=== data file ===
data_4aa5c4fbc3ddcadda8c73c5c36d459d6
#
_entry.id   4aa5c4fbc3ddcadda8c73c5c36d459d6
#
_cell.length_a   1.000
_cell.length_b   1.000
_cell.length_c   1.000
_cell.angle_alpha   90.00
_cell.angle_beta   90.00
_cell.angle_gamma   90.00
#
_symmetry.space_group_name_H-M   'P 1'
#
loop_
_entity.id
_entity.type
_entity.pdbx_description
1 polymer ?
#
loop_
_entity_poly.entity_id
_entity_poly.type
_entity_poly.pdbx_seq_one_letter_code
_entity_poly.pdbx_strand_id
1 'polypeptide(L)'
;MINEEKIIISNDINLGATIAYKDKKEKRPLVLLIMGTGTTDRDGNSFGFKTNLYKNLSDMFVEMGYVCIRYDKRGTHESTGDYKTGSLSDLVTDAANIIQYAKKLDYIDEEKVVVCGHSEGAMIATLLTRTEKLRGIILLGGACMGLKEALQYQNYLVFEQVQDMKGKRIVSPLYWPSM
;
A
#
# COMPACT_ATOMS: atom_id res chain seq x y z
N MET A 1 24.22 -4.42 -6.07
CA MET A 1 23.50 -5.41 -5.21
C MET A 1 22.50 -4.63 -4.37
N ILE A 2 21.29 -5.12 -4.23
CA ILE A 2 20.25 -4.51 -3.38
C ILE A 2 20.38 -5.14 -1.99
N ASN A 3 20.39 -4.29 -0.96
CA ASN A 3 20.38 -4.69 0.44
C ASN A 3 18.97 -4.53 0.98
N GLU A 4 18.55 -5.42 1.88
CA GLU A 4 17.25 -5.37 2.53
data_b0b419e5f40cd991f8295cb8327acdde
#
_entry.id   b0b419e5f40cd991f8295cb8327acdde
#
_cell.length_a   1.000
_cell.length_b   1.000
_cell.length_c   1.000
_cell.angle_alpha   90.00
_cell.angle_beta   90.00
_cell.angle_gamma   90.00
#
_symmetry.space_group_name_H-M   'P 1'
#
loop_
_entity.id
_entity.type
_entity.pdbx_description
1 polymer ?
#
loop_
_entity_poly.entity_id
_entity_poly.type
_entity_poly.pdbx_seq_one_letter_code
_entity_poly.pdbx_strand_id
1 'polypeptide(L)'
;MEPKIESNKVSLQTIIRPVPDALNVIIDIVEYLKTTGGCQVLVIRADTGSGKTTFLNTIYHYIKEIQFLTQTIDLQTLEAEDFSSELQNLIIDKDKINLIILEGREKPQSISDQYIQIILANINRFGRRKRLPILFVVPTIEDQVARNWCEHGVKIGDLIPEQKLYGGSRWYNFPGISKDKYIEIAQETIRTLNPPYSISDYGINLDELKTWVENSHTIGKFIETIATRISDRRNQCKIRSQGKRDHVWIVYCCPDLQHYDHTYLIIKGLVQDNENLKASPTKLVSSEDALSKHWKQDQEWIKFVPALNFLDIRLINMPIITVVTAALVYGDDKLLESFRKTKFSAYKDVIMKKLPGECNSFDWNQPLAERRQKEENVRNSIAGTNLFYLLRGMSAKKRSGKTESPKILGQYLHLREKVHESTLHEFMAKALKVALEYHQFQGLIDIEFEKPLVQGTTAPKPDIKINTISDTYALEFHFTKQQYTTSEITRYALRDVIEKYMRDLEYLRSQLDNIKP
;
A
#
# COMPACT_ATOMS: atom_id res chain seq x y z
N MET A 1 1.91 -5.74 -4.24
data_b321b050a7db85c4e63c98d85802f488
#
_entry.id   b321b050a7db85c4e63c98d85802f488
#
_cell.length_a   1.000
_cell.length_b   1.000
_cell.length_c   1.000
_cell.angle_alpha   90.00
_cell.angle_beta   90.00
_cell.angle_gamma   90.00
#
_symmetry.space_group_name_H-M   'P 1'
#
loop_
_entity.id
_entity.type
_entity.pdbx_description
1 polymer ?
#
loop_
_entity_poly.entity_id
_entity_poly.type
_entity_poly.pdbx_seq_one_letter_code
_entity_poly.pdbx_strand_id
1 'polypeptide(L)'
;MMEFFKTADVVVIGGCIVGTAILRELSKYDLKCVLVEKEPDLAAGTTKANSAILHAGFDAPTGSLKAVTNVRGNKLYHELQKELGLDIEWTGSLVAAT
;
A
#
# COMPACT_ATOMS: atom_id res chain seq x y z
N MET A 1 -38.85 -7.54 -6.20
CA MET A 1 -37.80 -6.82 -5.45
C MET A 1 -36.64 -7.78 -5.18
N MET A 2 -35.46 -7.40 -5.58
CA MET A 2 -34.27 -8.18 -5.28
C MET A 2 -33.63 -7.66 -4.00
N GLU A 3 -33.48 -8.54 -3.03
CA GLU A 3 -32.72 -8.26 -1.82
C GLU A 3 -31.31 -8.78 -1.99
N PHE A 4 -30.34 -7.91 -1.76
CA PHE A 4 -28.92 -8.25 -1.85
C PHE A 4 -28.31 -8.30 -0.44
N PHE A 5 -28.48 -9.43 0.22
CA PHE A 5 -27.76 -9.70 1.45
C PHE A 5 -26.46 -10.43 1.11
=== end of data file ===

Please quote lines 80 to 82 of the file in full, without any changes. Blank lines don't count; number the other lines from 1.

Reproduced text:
_cell.angle_alpha   90.00
_cell.angle_beta   90.00
_cell.angle_gamma   90.00